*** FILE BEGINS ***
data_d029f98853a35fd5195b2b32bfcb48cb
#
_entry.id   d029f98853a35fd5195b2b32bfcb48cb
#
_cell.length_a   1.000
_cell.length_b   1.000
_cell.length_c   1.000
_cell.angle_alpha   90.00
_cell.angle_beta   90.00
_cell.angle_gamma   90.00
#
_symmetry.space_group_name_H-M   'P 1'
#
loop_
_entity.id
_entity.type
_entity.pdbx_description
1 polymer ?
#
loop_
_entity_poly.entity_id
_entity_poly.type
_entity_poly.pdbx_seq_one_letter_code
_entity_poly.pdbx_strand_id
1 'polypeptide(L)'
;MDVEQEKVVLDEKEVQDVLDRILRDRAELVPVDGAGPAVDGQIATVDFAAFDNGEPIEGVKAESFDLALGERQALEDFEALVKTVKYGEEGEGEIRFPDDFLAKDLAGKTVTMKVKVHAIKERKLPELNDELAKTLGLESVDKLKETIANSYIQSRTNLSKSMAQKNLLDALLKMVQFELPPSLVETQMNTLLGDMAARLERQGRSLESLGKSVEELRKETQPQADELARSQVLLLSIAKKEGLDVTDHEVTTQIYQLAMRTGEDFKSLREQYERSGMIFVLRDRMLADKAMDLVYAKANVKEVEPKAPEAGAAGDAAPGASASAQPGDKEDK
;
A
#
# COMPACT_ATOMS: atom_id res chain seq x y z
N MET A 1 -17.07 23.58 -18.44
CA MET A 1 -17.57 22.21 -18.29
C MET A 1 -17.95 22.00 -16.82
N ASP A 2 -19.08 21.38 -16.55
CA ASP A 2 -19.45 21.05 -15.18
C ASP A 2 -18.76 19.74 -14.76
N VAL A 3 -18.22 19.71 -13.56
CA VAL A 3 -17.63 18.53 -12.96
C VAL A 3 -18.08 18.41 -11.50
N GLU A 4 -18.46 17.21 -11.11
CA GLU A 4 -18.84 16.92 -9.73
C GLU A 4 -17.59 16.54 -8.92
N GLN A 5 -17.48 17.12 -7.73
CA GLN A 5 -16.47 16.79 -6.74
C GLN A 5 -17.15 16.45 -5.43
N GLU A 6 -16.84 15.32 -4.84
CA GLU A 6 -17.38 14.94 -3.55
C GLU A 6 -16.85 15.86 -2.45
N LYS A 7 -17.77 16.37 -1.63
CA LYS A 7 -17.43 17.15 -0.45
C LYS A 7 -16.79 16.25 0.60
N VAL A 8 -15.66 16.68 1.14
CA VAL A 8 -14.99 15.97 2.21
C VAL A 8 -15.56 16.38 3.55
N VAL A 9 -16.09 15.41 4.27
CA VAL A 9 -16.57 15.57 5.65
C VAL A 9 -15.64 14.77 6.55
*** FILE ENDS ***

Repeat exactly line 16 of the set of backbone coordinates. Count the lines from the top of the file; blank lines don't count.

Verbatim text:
_entity.type